Council Voting

Another approach is to delegate topics based on elected councils. These councils can be used to represent passive participants in the process.

When an issue is presented for a vote, both the results of the council’s vote as well as the results of the general vote can be considered. This process can be used to represent the intent of passive participants, by biasing how “absentee” votes depending on the result of both the general vote and the council vote. The following diagram summarizes how this works for a given proposal:

The amount of bias can be absolute (eg all absentee votes are counted as ‘nay’ in a ‘nay’-bias vote, or can be a function of voter turnout, so the greater the turnout in the stakeholder vote, the less bias (and therefore power) the council has on the issue.

A specific approach following this pattern is being implemented for governance of the polkadot network.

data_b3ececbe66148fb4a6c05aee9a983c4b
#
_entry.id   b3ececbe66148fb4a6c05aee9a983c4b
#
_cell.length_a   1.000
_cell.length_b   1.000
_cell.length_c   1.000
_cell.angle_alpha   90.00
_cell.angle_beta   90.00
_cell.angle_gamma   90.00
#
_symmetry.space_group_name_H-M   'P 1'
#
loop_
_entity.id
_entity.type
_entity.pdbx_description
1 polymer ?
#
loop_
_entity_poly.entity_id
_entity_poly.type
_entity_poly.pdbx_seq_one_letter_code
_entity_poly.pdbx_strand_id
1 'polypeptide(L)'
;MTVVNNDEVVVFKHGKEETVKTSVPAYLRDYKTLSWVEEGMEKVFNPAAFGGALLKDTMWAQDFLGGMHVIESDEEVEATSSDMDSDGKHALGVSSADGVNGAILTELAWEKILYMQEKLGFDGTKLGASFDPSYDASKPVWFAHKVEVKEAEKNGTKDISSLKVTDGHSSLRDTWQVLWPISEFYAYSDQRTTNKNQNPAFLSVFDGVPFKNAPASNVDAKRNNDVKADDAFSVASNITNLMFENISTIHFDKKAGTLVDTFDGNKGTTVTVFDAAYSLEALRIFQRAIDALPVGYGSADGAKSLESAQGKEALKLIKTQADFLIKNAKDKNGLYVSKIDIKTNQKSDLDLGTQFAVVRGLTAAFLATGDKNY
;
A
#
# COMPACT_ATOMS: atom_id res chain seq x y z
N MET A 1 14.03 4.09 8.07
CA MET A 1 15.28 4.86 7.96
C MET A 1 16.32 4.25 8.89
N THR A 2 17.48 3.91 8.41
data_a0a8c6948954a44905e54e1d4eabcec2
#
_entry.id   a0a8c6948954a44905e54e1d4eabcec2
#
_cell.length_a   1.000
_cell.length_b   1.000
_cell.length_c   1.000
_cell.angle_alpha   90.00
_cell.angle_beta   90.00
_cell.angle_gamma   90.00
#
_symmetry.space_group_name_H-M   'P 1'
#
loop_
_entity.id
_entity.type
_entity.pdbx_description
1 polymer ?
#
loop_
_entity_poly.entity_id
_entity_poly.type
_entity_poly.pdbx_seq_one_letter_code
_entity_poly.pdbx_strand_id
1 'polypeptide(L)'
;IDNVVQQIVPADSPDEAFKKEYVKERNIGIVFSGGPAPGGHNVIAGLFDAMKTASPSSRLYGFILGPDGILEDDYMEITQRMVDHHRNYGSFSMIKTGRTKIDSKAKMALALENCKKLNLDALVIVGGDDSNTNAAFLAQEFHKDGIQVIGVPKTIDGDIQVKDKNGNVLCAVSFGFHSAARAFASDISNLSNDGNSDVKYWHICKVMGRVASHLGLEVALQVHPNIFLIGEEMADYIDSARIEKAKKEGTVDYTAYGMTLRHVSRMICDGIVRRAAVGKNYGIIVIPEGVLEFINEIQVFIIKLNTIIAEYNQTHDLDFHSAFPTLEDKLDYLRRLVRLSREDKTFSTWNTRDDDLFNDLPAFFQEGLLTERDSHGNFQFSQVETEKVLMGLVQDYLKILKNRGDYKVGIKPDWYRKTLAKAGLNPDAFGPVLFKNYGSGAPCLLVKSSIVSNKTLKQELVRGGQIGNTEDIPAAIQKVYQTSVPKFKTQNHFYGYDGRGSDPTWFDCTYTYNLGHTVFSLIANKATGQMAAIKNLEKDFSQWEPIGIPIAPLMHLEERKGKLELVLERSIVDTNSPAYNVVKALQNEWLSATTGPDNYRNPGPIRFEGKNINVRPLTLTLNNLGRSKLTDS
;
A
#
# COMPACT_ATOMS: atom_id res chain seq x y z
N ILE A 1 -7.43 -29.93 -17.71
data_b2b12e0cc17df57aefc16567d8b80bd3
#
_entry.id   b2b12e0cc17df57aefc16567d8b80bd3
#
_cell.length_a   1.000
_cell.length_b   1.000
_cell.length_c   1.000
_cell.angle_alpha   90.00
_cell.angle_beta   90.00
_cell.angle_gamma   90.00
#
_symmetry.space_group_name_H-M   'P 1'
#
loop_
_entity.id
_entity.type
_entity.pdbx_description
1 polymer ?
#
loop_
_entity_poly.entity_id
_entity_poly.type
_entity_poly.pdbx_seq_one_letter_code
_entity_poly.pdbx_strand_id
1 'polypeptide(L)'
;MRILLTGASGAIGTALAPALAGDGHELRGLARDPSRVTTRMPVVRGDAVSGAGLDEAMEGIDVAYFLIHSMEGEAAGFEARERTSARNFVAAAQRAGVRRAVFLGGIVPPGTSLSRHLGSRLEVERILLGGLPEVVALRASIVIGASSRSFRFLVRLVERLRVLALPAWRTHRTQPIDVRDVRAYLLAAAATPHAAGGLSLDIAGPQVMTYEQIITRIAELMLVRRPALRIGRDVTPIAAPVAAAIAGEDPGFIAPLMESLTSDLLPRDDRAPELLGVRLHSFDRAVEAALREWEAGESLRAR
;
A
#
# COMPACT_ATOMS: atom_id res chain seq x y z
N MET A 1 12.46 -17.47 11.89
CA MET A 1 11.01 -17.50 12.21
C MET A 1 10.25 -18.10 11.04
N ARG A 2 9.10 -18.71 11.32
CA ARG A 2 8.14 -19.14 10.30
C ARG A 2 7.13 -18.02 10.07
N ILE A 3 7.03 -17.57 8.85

Compared to Liquid Democracy, this voting procedure does not allow individuals to delegate their voting authority to an individual, but instead passive voters as a whole have their interests represented by a council. Unlike traditional representative democracy, all issues still must pass a vote consisting of all stakeholders, but the council has significant influence on how easily certain proposals pass, particularly in cases where proposals are either unpopular or broadly accepted among the council.

The big advantage over proxy voting and Liquid democracy is that from a cost perspective this allows users to vote for councils, and vote on any number of topics with the cost to un-stake remaining constant.


I’m really interested to understand what people thoughts are on the tradeoffs between these different approaches and their implementations should be prioritized.


#2

Thanks for the write-up @lkngtn, very good summary.

I think the Council mechanism biases for passive voters could end up working really well. We need to come up with the specific formula for how the final vote result gets calculated. Also something I have been thinking about is whether the Council could also vote to veto a proposal directly, if a certain threshold vetos, the general token holder vote wouldn’t even happen. This can be used as an initial proposal vetting mechanism before we have the Court.